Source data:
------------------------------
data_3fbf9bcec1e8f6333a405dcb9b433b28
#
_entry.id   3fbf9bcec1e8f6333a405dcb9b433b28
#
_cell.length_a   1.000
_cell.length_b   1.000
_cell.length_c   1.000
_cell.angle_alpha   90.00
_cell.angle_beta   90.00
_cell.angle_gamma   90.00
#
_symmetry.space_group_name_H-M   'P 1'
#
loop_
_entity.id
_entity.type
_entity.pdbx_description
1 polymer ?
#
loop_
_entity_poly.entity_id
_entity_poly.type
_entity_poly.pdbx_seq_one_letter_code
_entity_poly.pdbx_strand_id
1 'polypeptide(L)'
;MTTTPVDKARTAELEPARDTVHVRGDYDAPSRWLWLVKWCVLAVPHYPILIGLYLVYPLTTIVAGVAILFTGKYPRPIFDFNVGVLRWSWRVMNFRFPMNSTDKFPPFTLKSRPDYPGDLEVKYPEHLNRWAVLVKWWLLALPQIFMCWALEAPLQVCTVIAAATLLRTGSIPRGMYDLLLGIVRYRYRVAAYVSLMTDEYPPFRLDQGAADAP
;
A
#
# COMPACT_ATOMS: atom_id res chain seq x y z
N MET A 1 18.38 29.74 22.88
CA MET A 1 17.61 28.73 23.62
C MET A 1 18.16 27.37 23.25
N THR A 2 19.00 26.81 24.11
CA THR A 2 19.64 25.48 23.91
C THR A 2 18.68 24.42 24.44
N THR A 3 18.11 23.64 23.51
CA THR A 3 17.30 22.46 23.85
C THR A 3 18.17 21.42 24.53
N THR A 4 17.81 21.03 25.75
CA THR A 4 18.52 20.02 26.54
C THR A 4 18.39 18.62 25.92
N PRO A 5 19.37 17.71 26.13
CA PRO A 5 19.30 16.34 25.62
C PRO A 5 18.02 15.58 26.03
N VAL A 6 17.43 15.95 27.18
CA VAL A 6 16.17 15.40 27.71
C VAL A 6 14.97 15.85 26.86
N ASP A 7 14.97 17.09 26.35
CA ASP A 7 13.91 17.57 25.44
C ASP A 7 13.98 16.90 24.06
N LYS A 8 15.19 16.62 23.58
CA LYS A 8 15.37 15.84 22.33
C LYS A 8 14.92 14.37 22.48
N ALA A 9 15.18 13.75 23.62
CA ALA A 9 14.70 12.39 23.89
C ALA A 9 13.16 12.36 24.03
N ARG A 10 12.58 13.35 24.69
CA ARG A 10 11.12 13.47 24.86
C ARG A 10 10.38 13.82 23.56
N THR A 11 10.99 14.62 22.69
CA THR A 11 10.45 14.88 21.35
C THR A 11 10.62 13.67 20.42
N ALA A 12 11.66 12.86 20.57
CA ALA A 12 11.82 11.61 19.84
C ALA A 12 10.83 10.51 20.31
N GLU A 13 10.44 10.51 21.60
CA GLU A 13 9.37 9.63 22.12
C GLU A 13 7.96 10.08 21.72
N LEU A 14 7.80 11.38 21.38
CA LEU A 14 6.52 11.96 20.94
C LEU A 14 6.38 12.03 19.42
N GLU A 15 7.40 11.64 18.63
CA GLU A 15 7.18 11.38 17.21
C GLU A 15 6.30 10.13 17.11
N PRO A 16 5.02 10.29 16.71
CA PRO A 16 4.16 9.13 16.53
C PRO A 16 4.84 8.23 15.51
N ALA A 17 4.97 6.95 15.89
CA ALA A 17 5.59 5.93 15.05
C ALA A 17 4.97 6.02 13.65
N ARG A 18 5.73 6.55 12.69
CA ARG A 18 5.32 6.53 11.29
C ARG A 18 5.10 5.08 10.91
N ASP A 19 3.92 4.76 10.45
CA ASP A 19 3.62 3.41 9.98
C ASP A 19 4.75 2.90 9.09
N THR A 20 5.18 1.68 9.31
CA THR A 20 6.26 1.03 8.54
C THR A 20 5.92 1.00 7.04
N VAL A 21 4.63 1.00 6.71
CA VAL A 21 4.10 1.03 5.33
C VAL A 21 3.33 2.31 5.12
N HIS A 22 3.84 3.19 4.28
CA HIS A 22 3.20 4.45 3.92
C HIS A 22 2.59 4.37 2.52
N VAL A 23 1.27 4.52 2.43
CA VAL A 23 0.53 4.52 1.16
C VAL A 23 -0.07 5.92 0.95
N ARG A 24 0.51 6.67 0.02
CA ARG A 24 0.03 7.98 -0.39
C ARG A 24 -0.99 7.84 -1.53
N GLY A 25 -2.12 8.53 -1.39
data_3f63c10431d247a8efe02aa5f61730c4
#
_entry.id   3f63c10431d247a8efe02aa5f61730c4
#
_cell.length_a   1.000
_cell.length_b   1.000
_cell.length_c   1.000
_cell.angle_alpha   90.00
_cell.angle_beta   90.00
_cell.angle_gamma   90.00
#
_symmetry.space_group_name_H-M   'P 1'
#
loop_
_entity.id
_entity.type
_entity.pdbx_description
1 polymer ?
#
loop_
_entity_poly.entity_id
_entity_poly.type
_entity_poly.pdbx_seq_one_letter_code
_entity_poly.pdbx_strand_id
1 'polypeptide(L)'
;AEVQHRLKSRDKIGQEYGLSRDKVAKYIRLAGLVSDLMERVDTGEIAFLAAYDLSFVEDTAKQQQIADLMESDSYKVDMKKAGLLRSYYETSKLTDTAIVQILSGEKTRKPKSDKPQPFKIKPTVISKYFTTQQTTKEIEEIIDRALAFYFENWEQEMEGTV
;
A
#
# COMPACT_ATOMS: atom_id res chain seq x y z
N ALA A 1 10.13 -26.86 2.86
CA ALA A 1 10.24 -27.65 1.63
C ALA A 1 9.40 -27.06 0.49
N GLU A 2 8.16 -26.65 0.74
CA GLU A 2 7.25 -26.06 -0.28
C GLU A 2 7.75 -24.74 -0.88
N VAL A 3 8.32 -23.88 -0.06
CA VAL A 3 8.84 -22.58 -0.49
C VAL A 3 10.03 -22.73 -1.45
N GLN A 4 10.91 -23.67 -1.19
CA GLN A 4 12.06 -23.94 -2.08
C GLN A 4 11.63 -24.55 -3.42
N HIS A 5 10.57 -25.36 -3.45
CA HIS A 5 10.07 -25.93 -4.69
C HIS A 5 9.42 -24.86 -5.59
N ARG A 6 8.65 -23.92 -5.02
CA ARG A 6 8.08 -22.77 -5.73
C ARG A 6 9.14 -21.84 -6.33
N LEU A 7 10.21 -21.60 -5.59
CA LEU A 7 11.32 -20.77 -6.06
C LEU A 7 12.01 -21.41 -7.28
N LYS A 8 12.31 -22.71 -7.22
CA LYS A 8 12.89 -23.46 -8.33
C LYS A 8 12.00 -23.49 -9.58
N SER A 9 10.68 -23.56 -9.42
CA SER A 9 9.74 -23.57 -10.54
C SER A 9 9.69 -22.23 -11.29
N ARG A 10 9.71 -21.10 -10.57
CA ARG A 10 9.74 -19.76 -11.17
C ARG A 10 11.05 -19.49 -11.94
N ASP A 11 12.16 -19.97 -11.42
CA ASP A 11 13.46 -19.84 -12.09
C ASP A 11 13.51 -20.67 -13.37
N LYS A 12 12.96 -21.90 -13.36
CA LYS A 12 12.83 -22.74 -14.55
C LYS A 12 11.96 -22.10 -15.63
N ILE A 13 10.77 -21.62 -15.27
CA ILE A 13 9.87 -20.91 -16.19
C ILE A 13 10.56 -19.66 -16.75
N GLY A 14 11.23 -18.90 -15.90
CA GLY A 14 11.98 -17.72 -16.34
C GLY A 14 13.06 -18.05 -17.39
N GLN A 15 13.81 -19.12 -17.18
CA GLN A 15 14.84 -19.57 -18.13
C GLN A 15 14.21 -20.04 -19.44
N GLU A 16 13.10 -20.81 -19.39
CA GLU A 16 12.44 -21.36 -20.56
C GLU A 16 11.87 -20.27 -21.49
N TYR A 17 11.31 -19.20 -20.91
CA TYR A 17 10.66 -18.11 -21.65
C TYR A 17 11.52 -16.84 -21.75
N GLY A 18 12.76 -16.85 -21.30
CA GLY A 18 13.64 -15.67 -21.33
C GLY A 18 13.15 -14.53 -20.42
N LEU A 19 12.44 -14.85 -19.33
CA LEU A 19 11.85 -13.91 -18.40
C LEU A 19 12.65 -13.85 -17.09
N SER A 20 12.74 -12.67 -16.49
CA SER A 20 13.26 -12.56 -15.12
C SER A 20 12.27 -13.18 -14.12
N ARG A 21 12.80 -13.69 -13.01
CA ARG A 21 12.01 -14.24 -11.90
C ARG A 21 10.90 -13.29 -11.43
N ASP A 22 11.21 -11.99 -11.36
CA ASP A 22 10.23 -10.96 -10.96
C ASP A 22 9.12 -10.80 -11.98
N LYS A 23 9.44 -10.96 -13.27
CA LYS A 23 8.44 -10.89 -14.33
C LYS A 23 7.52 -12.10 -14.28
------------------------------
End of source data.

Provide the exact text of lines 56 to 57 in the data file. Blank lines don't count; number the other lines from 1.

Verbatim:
CA ALA A 9 14.70 12.39 23.89
C ALA A 9 13.16 12.36 24.03